Choosing correct post-hoc test for my data in SPSS

#1
Hey everyone!

I'm currently working on an observational study looking at differences in heart rate and blood pressure variability in heart failure patients. It's a very large study with 500+ patients, and we are comparing the heart rate and blood pressure between the sexes, between ethnicities, between diabetics and non-diabetics, smokers and non-smokers etc. The groups are of unequal sizes. I've conducted normality tests for the heart rate and blood pressure data using Shapiro-Wilk and found that my data was non-parametric. As such I've done Kruskal-Wallis and Mann-Whitney U tests on the data, and would now like to do post-hoc testing on the results I have. I've spent the past week trying to get my head around post-hoc, but there seems to be about a million different ways to go with this. My impression is that Bonferroni corrections are overly conservative and not the optimal type of post-hoc I should use. I would be extremely grateful if someone could point me in the right direction about what type of post-hoc is most suitable for my data (ideally available on SPSS, which is the program I'm using).

Many thanks :)
 
#2
I've conducted normality tests for the heart rate and blood pressure data using Shapiro-Wilk and found that my data was non-parametric.
I must humbly say that I have never heard of any non-parametric data, only of non-parametric methods. I guess that the data were non-normally distributed.

But as have been said at this site a million times, it is not the dependent variable it self, but the dependent variables conditional on the independent variable, i.e. the residuals, that need to be normally distributed in analysis of variance (anova).

Or else the dependent variables conditional on the independent variable need to have a known distribution, like e.g. the gamma distribution in generalized linear models (glm).




It's a very large study with 500+ patients, and we are comparing the heart rate and blood pressure between the sexes, between ethnicities, between diabetics and non-diabetics, smokers and non-smokers etc.
There seem to be four factors (“the sexes” and so on). [Although I always find it strange when someone involves “ethnicities”.]

I would simply run these three (or four) factors in anova, try a transformations if the residuals are non-normal and going to a glm if that does not work. The factorial structure would give parameter estimates directly for the three (or four if you would involve that strange race factor that can’t be clearly “measured”). The parameter estimates would be normally distributed by the central limit theorem since there are so many observations.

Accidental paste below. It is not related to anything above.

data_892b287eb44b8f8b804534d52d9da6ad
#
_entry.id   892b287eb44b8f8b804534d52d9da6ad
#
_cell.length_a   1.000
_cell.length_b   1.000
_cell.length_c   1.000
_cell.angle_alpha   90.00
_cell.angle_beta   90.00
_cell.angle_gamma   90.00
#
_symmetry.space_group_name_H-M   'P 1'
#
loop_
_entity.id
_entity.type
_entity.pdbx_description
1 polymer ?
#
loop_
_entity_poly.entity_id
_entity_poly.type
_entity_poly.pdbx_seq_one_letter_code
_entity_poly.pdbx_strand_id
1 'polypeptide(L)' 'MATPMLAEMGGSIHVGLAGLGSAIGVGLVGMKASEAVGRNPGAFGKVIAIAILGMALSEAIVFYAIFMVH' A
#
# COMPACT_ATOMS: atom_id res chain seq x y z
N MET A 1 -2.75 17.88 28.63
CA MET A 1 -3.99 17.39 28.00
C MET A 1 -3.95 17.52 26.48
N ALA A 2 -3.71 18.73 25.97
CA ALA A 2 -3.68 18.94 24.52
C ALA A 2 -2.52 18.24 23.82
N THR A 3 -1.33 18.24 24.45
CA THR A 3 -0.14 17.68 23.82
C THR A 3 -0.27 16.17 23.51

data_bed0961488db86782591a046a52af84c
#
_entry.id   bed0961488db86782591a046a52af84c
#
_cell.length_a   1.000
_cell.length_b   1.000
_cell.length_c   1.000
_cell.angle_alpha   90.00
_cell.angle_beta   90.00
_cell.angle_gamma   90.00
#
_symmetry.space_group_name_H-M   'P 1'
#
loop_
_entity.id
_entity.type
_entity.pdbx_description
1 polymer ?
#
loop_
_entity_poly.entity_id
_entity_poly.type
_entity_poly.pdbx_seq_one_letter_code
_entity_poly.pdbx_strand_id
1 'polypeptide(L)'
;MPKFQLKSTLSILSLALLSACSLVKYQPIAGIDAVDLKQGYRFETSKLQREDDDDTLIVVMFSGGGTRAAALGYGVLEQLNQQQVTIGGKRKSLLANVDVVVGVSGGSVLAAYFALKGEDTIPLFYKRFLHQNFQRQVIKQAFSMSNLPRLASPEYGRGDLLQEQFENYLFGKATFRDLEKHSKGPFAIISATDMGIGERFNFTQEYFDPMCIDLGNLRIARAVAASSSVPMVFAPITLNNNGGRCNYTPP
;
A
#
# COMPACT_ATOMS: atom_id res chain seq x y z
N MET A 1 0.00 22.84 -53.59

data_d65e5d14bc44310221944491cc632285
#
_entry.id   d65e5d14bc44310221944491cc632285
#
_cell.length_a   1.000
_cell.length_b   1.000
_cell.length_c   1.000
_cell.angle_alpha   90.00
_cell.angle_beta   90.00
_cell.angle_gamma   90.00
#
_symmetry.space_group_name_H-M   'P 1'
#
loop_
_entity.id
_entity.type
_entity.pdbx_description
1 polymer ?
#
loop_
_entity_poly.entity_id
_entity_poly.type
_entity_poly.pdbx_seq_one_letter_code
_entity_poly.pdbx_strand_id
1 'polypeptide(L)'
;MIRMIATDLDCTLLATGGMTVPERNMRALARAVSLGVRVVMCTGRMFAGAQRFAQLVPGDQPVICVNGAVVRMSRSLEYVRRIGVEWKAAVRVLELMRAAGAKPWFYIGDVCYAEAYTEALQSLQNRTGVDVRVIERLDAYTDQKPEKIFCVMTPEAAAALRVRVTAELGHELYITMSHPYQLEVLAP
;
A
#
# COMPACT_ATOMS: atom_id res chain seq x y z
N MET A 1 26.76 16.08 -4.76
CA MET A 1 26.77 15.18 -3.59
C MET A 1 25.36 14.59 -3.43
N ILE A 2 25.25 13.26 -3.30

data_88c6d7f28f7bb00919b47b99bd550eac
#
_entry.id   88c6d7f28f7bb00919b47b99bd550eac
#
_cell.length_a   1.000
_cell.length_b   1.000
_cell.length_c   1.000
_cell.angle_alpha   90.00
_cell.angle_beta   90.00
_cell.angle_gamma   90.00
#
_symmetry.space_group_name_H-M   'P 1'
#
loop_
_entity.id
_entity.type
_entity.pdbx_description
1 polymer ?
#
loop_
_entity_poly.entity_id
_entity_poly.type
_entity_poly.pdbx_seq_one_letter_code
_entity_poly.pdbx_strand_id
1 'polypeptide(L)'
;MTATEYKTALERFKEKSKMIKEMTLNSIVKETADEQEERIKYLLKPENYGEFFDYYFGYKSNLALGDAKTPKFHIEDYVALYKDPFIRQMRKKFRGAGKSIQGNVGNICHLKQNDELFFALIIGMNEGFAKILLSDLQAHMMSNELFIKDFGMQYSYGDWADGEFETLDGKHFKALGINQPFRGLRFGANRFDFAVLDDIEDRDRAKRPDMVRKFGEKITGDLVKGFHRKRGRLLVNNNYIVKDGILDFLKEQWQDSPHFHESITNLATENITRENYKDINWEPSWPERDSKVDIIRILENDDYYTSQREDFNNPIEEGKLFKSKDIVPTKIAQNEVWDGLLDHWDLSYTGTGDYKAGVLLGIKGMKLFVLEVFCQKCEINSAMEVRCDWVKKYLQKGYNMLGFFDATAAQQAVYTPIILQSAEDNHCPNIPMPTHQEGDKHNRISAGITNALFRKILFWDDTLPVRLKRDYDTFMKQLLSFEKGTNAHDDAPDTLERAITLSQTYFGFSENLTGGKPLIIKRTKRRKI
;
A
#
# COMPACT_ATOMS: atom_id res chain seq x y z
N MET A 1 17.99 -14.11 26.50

On a multiple inference problem: Isn’t it easier to look at four estimated parameters based on 500 observations than to look at 16 combinations (4 factors with each on 2 levels gives 16=2^4) based on about at most 30 observations (500/16)? These 16 combinations give 16*15/2 = 120 pairs to compare. So the nominal critical p-values would be quite low (0.0004) on a Bonferroni correction (or Bonferroni-Holm method). The non-parametric methods seems quite hopeless to me in my humble meaning.

No, I would go for the parametric multifactor method (and then use Bonferroni-Holm method on the four estimated main effect parameters).
 
#3
Thanks for getting back to me. I'm afraid working with statistics is actually completely new for me, so I apologise for the confusion "non-parametric data" may have caused. [And looking into the effects of ethnicity is not "strange" but actually very interesting because in a way we're extrapolating the effects of various gene pools, and not making political statements. I suppose you're not a biologist]

I read about the Holm sequential Bonferroni, though I'm afraid it doesn't exist in SPSS (and with the volume of the data I have I don't think my supervisor would expect I do it manually).
 
#4
I understand that the factor “the sexes” take the values “female” and “male” and I understand the factor with levels “diabetics” and “non-diabetics”.

But, just for curiosity, what level does the factor “ethnicities” take? And how is it measured?

I do apologize for my lack of understanding of biology.

(I hope you can use my suggestion about linear models.)
 
#5
Thanks for the advice - I'm gonna dig my head into GLM in the next few days and see what I come out with, I'll keep you posted on how I get along!

For ethnicities we're mainly comparing a Northern European (=0) with a South Asian population (=1), so it's measured much like the other data.